What is the most important information I should know about lovastatin?
You should not take lovastatin if you have active liver disease, or if you are pregnant or breastfeeding.
Tell your doctor about all your current medicines and any you start or stop using. Many drugs can interact, and some drugs should not be used together.
Stop taking this medicine and tell your doctor at once if you become pregnant.
What is lovastatin?
Lovastatin is used together with diet to lower blood levels of "bad" cholesterol (low-density lipoprotein, or LDL), to increase levels of "good" cholesterol (high-density lipoprotein, or HDL), and to lower triglycerides (a type of fat in the blood).
Lovastatin is used to lower the risk of stroke, heart attack, and other heart complications in adults with diabetes, coronary heart disease, or other risk factors.
Lovastatin may also be used for purposes not listed in this medication guide.
What should I discuss with my healthcare provider before taking lovastatin?
You should not use lovastatin if you are allergic to it, or if:
- you are pregnant or breastfeeding; or
- you have active liver disease.
Many drugs can interact and cause dangerous effects. Some drugs should not be used together with lovastatin. Your doctor may change your treatment plan if you also use:
- an antibiotic --clarithromycin, erythromycin, telithromycin;
- antifungal medicine --itraconazole, ketoconazole, posaconazole, voriconazole; or
- antiviral medicine to treat HIV or hepatitis C --boceprevir, cobicistat, dasabuvir, elvitegravir, indinavir, lopinavir/ritonavir, nelfinavir, ombitasvir, paritaprevir saquinavir, telaprevir, tipranavir.
Tell your doctor if you have ever had:
- liver disease;
- muscle pain or weakness;
- kidney disease;
- a thyroid disorder; or
- if you drink large amounts of alcohol.
Lovastatin can cause the breakdown of muscle tissue, which can lead to kidney failure. This happens more often in older adults or people who have kidney disease or poorly controlled hypothyroidism (underactive thyroid).
Do not use if you are pregnant. This medicine can harm an unborn baby. Use effective birth control to prevent pregnancy. Stop taking this medicine and tell your doctor at once if you become pregnant.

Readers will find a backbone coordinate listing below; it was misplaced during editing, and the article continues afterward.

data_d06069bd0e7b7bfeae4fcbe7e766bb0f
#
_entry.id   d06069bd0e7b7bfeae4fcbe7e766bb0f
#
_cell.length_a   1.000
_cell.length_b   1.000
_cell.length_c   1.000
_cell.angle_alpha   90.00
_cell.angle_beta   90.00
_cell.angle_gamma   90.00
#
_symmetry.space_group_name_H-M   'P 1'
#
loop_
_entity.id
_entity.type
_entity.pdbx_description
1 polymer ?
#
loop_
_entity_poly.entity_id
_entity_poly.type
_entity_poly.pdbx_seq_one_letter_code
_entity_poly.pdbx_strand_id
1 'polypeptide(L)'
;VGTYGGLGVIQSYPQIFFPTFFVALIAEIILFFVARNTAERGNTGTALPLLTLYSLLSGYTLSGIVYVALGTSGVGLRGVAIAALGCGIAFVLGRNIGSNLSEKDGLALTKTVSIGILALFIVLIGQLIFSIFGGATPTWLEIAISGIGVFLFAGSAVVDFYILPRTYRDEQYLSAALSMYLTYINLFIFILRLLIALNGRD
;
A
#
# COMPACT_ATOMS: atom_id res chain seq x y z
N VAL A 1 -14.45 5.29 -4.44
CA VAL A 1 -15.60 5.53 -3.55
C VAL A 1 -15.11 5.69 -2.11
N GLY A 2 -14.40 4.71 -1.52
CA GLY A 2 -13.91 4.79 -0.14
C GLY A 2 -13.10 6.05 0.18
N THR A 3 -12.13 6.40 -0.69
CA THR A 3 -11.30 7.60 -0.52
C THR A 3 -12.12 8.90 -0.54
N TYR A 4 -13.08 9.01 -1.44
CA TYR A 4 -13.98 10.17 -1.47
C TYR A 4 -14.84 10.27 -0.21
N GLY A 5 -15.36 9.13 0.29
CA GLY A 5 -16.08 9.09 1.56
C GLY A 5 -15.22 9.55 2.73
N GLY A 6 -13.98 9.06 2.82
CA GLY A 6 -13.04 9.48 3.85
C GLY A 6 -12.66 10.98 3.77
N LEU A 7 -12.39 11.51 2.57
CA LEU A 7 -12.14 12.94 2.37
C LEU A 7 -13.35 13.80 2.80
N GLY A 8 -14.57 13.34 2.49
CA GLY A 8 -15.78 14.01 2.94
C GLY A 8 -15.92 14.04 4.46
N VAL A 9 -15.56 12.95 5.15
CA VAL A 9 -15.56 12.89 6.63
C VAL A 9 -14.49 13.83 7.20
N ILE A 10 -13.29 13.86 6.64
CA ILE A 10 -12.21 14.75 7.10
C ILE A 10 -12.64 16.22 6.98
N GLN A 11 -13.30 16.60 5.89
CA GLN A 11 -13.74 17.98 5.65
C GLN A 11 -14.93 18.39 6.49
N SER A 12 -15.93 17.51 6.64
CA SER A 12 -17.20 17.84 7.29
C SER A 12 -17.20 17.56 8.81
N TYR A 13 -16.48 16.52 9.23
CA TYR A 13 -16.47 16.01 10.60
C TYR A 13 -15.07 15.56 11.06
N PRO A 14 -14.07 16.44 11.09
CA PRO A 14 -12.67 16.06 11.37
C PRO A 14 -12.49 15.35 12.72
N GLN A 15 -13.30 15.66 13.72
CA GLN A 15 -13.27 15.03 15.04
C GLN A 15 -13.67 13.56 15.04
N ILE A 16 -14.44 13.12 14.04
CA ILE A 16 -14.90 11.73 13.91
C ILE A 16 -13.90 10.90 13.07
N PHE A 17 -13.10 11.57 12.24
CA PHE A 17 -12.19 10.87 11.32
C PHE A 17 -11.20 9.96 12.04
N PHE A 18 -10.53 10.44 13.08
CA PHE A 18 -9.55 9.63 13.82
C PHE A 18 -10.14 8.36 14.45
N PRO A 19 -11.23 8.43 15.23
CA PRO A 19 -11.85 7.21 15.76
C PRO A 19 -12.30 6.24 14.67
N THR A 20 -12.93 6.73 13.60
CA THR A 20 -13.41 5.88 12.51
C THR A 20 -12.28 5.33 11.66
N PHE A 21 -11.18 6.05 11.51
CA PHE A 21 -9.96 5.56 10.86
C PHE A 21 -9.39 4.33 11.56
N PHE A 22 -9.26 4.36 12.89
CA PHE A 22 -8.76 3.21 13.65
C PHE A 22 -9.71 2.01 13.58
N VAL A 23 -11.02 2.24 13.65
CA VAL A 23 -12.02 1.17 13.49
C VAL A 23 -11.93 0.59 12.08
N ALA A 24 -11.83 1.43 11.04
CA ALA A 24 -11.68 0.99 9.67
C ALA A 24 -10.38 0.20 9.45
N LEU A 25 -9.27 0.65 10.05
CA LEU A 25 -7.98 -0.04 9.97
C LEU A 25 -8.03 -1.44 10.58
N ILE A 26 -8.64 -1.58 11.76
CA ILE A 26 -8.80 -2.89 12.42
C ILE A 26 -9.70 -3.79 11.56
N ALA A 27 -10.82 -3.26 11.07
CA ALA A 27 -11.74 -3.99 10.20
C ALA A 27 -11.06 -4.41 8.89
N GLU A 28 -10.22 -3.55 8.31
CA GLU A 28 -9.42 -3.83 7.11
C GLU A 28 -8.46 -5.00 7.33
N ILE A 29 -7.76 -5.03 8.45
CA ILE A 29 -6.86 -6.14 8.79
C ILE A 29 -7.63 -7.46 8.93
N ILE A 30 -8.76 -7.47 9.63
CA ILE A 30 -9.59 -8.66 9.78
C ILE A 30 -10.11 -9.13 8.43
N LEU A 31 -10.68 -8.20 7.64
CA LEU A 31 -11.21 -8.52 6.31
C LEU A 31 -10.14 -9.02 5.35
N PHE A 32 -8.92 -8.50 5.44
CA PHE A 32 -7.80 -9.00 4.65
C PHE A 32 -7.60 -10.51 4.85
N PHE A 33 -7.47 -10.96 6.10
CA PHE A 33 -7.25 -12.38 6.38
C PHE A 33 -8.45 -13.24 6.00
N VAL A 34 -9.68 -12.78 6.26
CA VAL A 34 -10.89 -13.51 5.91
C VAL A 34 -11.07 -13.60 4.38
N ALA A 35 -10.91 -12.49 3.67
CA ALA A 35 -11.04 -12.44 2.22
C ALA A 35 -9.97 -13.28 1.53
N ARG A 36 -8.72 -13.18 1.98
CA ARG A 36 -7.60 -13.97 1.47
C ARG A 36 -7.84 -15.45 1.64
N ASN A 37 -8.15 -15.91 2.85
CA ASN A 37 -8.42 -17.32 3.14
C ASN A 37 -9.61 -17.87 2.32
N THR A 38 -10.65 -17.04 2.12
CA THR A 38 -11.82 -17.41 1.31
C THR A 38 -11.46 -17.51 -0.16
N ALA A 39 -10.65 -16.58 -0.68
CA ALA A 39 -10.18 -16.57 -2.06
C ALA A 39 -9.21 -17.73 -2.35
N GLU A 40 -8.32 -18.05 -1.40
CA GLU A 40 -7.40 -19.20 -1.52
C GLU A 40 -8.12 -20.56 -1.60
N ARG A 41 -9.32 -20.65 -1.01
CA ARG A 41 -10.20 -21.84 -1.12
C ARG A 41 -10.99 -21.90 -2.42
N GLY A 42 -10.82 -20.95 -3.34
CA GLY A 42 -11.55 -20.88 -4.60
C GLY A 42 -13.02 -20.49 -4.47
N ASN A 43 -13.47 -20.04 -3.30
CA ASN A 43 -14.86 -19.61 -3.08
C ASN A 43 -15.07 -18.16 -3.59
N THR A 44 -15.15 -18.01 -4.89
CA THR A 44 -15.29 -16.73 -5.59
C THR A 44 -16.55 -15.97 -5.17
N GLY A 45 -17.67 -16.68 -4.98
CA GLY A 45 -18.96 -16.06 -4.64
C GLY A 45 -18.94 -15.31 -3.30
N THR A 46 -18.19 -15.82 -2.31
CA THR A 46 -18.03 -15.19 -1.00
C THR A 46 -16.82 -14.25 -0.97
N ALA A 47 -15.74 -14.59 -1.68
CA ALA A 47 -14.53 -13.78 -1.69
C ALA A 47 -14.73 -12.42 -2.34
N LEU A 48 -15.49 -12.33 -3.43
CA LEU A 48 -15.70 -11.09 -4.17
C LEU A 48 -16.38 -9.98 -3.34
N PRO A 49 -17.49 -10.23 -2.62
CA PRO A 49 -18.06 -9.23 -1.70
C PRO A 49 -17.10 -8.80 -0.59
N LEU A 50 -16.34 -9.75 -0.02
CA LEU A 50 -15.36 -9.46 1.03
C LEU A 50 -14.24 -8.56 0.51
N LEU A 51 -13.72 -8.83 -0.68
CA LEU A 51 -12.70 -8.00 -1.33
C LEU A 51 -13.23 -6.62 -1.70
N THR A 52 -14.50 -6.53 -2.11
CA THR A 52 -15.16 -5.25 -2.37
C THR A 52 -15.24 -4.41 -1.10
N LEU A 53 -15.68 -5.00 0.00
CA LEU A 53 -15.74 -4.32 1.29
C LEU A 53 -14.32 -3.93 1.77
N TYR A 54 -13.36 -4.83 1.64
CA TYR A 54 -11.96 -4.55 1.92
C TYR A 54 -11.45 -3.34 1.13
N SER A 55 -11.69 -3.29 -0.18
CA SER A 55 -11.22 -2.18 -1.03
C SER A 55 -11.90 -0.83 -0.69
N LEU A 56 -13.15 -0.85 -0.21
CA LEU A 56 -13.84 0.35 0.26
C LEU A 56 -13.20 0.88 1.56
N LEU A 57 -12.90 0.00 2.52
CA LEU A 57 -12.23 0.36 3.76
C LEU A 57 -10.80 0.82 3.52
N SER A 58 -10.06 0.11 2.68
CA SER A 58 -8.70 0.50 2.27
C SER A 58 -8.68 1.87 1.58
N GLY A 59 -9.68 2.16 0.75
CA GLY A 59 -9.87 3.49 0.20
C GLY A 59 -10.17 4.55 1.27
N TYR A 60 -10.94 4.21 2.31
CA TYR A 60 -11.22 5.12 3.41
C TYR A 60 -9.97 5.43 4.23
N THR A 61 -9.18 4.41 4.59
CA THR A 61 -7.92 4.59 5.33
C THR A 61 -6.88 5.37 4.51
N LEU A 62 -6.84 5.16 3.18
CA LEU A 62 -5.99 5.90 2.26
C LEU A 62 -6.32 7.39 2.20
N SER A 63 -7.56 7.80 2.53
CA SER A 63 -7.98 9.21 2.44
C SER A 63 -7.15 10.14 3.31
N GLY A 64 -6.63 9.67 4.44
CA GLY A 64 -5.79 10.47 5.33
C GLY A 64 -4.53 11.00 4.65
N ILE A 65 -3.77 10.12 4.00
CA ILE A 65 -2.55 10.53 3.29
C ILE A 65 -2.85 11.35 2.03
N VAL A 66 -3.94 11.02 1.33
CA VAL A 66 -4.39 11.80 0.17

Do not breastfeed while using this medicine.
Lovastatin is not approved for use by anyone younger than 18 years old.
How should I take lovastatin?
Follow all directions on your prescription label and read all medication guides or instruction sheets. Your doctor may occasionally change your dose. Use the medicine exactly as directed.
Swallow the tablet whole and do not crush, chew, or break it.
It may take up to 4 weeks before your cholesterol levels improve, and you may need frequent blood tests. Even if you have no symptoms, tests can help your doctor determine if this medicine is effective.
You may need to stop using lovastatin for a short time if you have surgery or a medical emergency. Do not stop taking this medicine unless your doctor tells you to.
Lovastatin is only part of a complete treatment program that may also include diet, exercise, and weight control. Follow your doctor's instructions very closely.
Store at room temperature away from moisture, heat, and light.
What happens if I miss a dose?
Take the medicine as soon as you can, but skip the missed dose if it is almost time for your next dose. Do not take two doses at one time.
What happens if I overdose?
Seek emergency medical attention or call the Poison Help line at 1-800-222-1222.
What should I avoid while taking lovastatin?
Avoid eating foods high in fat or cholesterol, or lovastatin will not be as effective.
Avoid drinking alcohol. It can raise triglyceride levels and may increase your risk of liver damage.
Grapefruit may interact with lovastatin and lead to unwanted side effects. Avoid the use of grapefruit products.
What are the possible side effects of lovastatin?
Get emergency medical help if you have signs of an allergic reaction: hives; difficult breathing; swelling of your face, lips, tongue, or throat.
Lovastatin can cause the breakdown of muscle tissue, which can lead to kidney failure. Call your doctor right away if you have unexplained muscle pain, tenderness, or weakness especially if you also have fever, unusual tiredness, or dark colored urine.
Also call your doctor at once if you have:
- muscle weakness in your hips, shoulders, neck, and back;
- trouble lifting your arms, trouble climbing or standing;
- kidney problems --little or no urination, swelling in your feet or ankles, feeling tired or short of breath; or
- liver problems --loss of appetite, stomach pain (upper right side), tiredness, dark urine, jaundice (yellowing of the skin or eyes).
Common side effects may include:
- headache; or
- accidental injury.
This is not a complete list of side effects and others may occur. Call your doctor for medical advice about side effects. You may report side effects to FDA at 1-800-FDA-1088.
What other drugs will affect lovastatin?
Some drugs can increase your risk of serious muscle problems if you take them together with lovastatin. Your doctor may need to change your treatment plan if you use any of the following drugs:
- gemfibrozil, fenofibric acid, fenofibrate; or
- medicines that contain niacin (Advicor, Niaspan, Niacor, Simcor, Slo-Niacin, and others).
This list is not complete and many other drugs may affect lovastatin. This includes prescription and over-the-counter medicines, vitamins, and herbal products. Not all possible drug interactions are listed here.
Where can I get more information?
Your pharmacist can provide more information about lovastatin.
Remember, keep this and all other medicines out of the reach of children, never share your medicines with others, and use this medication only for the indication prescribed.
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